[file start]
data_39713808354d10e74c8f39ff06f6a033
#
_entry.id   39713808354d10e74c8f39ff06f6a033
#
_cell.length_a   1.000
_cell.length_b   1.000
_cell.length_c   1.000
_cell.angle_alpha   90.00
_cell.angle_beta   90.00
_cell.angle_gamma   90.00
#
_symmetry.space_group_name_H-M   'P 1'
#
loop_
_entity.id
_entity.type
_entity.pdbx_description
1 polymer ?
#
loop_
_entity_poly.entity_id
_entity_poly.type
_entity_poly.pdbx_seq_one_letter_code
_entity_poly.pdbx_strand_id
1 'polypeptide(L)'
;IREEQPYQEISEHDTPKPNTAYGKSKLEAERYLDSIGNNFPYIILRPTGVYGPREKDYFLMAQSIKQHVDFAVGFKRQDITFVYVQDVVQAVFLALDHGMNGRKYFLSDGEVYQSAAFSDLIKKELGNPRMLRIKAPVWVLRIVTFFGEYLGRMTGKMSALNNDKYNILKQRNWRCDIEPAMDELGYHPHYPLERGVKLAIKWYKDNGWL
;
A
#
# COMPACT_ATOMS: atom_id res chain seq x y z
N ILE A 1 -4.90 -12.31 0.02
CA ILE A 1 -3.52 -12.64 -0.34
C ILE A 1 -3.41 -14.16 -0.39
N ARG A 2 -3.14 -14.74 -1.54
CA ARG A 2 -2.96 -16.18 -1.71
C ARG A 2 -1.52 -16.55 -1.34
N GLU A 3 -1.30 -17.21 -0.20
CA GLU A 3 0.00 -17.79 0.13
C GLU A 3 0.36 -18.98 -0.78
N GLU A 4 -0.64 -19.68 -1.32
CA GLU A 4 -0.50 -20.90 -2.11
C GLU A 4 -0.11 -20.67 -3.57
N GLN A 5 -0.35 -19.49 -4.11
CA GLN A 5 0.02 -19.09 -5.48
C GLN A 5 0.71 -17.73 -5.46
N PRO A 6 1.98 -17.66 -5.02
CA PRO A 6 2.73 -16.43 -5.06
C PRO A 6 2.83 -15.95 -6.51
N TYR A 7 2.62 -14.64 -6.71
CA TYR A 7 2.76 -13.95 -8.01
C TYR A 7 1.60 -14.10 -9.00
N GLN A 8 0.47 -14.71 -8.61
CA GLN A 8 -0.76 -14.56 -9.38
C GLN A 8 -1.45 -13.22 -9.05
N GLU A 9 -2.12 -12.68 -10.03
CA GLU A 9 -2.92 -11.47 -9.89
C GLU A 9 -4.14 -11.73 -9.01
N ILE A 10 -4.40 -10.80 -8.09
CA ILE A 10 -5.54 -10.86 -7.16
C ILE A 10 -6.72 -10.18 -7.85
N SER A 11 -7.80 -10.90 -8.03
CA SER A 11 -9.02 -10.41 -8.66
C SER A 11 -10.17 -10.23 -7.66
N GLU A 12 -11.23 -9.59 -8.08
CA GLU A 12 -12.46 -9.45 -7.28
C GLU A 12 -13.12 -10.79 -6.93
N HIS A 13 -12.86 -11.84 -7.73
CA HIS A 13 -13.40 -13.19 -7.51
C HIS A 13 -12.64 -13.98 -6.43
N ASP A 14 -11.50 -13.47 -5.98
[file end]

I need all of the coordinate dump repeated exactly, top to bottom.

data_39713808354d10e74c8f39ff06f6a033
#
_entry.id   39713808354d10e74c8f39ff06f6a033
#
_cell.length_a   1.000
_cell.length_b   1.000
_cell.length_c   1.000
_cell.angle_alpha   90.00
_cell.angle_beta   90.00
_cell.angle_gamma   90.00
#
_symmetry.space_group_name_H-M   'P 1'
#
loop_
_entity.id
_entity.type
_entity.pdbx_description
1 polymer ?
#
loop_
_entity_poly.entity_id
_entity_poly.type
_entity_poly.pdbx_seq_one_letter_code
_entity_poly.pdbx_strand_id
1 'polypeptide(L)'
;IREEQPYQEISEHDTPKPNTAYGKSKLEAERYLDSIGNNFPYIILRPTGVYGPREKDYFLMAQSIKQHVDFAVGFKRQDITFVYVQDVVQAVFLALDHGMNGRKYFLSDGEVYQSAAFSDLIKKELGNPRMLRIKAPVWVLRIVTFFGEYLGRMTGKMSALNNDKYNILKQRNWRCDIEPAMDELGYHPHYPLERGVKLAIKWYKDNGWL
;
A
#
# COMPACT_ATOMS: atom_id res chain seq x y z
N ILE A 1 -4.90 -12.31 0.02
CA ILE A 1 -3.52 -12.64 -0.34
C ILE A 1 -3.41 -14.16 -0.39
N ARG A 2 -3.14 -14.74 -1.54
CA ARG A 2 -2.96 -16.18 -1.71
C ARG A 2 -1.52 -16.55 -1.34
N GLU A 3 -1.30 -17.21 -0.20
CA GLU A 3 0.00 -17.79 0.13
C GLU A 3 0.36 -18.98 -0.78
N GLU A 4 -0.64 -19.68 -1.32
CA GLU A 4 -0.50 -20.90 -2.11
C GLU A 4 -0.11 -20.67 -3.57
N GLN A 5 -0.35 -19.49 -4.11
CA GLN A 5 0.02 -19.09 -5.48
C GLN A 5 0.71 -17.73 -5.46
N PRO A 6 1.98 -17.66 -5.02
CA PRO A 6 2.73 -16.43 -5.06
C PRO A 6 2.83 -15.95 -6.51
N TYR A 7 2.62 -14.64 -6.71
CA TYR A 7 2.76 -13.95 -8.01
C TYR A 7 1.60 -14.10 -9.00
N GLN A 8 0.47 -14.71 -8.61
CA GLN A 8 -0.76 -14.56 -9.38
C GLN A 8 -1.45 -13.22 -9.05
N GLU A 9 -2.12 -12.68 -10.03
CA GLU A 9 -2.92 -11.47 -9.89
C GLU A 9 -4.14 -11.73 -9.01
N ILE A 10 -4.40 -10.80 -8.09
CA ILE A 10 -5.54 -10.86 -7.16
C ILE A 10 -6.72 -10.18 -7.85
N SER A 11 -7.80 -10.90 -8.03
CA SER A 11 -9.02 -10.41 -8.66
C SER A 11 -10.17 -10.23 -7.66
N GLU A 12 -11.23 -9.59 -8.08
CA GLU A 12 -12.46 -9.45 -7.28
C GLU A 12 -13.12 -10.79 -6.93
N HIS A 13 -12.86 -11.84 -7.73
CA HIS A 13 -13.40 -13.19 -7.51
C HIS A 13 -12.64 -13.98 -6.43
N ASP A 14 -11.50 -13.47 -5.98